x x x x  

c. The effect of aerodynamic changes for various combinations of drag and thrust normally encountered in flight shall correspond to actual flight conditions. The effect of change in aircraft attitude, thrust, drag, altitude, temperature, gross weight, centre of gravity location and configuration shall be included.

x x x x  

d. Ground operations generically represented to the extent that allows turns within the confines of the runway and adequate control on the landing and roll-out from a crosswind approach and landing.


e. All relevant instrument indications involved in the simulation of the applicable aeroplane shall be entirely automatic in response to control movement by a crew member or external disturbances to the simulated aeroplane, i.e. turbulence or wind shear.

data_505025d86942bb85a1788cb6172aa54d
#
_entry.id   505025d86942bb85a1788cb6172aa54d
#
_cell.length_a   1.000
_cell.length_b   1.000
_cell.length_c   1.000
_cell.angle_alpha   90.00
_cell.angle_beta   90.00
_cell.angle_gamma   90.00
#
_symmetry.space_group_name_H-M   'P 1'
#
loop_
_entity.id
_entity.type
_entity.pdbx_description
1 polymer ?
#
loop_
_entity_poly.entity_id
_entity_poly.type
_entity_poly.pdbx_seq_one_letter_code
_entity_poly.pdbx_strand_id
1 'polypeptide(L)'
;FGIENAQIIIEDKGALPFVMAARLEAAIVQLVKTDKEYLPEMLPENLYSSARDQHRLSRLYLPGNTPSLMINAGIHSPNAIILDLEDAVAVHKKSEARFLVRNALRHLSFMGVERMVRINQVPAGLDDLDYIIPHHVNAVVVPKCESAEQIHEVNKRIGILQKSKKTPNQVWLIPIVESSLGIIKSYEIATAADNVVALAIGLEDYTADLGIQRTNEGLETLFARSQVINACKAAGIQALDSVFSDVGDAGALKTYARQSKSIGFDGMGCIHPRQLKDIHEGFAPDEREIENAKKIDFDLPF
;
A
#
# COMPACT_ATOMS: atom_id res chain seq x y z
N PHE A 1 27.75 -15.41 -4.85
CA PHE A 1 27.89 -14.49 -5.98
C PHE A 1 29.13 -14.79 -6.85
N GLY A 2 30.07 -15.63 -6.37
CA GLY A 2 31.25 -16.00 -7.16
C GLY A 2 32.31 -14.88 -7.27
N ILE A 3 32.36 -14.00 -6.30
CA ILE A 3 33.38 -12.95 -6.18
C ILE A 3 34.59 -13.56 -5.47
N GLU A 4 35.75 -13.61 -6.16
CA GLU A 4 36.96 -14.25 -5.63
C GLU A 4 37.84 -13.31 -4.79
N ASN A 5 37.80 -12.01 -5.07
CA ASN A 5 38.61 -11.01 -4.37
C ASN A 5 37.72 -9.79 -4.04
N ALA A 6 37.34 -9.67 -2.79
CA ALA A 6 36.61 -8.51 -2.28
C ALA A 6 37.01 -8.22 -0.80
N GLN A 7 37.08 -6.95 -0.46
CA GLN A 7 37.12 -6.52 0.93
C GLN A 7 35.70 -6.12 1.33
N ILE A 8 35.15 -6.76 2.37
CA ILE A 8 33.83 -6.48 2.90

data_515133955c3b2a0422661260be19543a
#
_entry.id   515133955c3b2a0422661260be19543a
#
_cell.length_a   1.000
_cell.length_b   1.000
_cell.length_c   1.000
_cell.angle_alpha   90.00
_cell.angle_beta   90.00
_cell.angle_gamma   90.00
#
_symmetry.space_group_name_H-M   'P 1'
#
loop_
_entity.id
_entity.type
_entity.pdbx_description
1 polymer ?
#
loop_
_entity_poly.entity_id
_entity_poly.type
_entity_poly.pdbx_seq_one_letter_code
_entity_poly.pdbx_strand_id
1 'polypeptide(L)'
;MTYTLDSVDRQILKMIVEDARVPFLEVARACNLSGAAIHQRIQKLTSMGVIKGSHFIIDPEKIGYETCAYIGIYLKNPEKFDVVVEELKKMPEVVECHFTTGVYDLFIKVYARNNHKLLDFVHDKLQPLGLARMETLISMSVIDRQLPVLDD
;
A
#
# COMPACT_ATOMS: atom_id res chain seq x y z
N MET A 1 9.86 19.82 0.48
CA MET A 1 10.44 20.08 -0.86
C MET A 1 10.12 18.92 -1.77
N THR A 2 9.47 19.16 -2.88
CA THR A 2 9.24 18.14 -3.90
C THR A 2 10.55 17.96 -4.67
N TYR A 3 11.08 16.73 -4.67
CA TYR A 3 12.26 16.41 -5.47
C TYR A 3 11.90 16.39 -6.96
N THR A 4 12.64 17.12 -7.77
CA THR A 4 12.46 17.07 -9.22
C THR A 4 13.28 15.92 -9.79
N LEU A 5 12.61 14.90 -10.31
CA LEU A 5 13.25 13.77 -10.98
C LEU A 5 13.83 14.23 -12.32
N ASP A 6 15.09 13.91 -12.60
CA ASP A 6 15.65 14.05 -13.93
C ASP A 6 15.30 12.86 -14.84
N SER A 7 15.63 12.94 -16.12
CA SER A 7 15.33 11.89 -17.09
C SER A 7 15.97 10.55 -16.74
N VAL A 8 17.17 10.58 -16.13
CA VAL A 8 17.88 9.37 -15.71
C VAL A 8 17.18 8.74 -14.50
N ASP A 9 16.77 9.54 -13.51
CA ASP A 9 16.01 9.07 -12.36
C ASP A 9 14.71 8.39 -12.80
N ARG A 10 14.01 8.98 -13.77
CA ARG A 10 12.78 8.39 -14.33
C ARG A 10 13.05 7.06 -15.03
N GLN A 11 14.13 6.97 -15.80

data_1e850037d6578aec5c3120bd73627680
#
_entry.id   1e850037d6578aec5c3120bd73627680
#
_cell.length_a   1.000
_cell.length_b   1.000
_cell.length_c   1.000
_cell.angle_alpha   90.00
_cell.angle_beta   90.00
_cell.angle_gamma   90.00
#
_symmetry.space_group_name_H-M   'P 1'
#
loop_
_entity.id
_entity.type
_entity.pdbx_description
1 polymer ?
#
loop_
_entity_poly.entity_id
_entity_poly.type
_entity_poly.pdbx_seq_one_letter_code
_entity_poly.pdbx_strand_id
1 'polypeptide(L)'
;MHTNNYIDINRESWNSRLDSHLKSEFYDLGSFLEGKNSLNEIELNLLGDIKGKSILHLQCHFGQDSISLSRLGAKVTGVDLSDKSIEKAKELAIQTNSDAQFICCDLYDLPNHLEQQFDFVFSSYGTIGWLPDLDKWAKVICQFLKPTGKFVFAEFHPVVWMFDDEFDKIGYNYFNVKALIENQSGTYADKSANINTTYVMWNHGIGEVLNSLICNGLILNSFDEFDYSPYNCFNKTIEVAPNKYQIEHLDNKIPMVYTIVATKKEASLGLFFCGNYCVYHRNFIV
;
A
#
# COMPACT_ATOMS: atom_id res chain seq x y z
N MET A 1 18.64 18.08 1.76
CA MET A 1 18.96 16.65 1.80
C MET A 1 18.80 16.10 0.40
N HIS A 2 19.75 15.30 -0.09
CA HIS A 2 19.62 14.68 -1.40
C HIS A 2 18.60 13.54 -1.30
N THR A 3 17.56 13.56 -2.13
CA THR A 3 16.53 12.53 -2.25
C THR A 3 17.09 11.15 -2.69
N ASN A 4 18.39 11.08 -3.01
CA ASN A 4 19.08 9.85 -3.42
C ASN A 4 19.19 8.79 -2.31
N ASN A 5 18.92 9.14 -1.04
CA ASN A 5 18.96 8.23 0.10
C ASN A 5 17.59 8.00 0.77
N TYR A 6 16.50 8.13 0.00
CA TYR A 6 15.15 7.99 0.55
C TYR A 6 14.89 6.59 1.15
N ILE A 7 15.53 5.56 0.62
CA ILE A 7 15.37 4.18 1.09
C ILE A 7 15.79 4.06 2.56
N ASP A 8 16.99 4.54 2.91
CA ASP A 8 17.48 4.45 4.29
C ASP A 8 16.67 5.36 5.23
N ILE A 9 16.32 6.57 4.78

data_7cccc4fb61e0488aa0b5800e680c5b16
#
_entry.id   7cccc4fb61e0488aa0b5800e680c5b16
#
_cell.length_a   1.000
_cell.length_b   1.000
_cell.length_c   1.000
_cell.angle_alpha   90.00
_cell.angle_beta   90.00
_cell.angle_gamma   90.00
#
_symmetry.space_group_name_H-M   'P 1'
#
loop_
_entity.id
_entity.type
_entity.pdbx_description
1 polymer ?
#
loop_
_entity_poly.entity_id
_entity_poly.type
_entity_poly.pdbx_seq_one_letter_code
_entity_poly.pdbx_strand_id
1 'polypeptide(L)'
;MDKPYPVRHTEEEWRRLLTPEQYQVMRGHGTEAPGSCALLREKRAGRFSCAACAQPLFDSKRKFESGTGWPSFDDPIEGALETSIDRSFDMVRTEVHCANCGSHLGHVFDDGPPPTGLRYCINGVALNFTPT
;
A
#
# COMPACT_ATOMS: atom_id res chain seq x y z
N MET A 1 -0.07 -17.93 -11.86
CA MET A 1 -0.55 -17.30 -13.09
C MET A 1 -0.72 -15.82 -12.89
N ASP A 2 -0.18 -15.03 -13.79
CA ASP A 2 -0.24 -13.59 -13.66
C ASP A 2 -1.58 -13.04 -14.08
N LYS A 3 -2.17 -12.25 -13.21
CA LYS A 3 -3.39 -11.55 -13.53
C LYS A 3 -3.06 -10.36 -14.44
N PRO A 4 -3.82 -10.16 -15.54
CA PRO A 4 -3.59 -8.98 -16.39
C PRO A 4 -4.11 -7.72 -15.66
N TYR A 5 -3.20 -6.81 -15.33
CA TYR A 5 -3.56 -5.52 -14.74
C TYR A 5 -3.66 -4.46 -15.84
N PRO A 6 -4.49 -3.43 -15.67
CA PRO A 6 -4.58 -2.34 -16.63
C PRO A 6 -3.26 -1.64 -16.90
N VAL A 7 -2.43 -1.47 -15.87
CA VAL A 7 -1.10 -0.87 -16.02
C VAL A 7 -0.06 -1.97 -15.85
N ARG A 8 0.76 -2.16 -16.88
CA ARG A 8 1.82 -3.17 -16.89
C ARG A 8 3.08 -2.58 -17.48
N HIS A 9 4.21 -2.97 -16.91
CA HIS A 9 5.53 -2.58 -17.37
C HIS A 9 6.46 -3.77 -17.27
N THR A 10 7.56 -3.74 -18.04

x x x x  

f. Communications and navigation equipment shall correspond to that installed in the applicant's aeroplane and shall operate within the tolerances prescribed for the actual airborne equipment.

x x x x  

g. In addition to the flight crew member stations, there shall be two suitable seats for the Instructor/Check Pilot and Transport Canada Inspector. The MSP will consider options to this standard based on unique cockpit configurations. These seats shall provide adequate vision to the pilot's panel and forward windows in visual system models. Observer seats need not represent those found in the aeroplane but shall possess similar positive restraint devices.

x x x x